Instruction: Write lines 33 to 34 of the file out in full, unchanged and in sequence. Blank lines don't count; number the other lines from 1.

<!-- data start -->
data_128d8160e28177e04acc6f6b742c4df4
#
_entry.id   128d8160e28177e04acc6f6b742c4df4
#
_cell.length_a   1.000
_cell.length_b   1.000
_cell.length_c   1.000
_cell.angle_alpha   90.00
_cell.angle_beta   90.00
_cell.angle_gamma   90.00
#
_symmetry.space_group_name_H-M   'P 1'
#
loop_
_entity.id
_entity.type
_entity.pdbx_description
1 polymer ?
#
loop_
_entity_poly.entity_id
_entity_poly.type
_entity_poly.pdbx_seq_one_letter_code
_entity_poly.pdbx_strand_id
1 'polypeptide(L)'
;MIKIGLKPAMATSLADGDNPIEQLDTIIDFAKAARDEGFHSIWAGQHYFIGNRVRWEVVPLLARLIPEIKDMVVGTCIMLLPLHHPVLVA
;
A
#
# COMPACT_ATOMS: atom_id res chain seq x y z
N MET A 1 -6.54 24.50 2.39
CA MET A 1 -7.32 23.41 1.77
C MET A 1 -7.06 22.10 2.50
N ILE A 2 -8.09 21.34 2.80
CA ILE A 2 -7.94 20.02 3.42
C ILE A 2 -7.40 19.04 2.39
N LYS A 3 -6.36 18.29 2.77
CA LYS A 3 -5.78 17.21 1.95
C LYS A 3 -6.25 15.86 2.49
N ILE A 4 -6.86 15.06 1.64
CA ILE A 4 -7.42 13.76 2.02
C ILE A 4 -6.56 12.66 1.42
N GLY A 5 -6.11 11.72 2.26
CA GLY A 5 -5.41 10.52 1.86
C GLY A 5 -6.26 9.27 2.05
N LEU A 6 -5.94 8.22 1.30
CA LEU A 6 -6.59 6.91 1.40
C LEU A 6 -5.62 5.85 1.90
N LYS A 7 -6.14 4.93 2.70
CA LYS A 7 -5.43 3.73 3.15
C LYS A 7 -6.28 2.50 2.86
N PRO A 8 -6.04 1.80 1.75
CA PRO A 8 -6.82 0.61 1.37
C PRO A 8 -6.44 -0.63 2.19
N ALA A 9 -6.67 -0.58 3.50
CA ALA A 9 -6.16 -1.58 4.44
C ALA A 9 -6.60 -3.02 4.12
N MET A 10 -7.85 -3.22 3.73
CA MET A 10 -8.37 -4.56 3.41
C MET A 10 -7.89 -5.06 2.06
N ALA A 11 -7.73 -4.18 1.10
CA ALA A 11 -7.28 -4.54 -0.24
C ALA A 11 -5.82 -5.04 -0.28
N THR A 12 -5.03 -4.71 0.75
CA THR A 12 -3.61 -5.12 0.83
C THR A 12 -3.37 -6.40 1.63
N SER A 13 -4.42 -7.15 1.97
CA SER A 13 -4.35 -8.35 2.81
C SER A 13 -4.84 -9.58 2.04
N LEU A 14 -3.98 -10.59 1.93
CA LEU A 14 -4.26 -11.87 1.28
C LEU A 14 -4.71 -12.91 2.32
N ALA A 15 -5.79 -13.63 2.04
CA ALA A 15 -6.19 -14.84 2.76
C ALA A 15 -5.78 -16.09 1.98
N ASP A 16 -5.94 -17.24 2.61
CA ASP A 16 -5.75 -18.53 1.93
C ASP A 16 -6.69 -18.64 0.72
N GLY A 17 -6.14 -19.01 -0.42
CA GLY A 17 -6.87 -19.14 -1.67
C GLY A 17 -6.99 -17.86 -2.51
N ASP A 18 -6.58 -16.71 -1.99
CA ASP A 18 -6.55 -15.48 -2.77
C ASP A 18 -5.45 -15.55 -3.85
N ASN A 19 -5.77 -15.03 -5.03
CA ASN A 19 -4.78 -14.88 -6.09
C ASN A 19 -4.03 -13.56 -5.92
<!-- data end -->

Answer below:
C MET A 1 -7.06 22.10 2.50
N ILE A 2 -8.09 21.34 2.80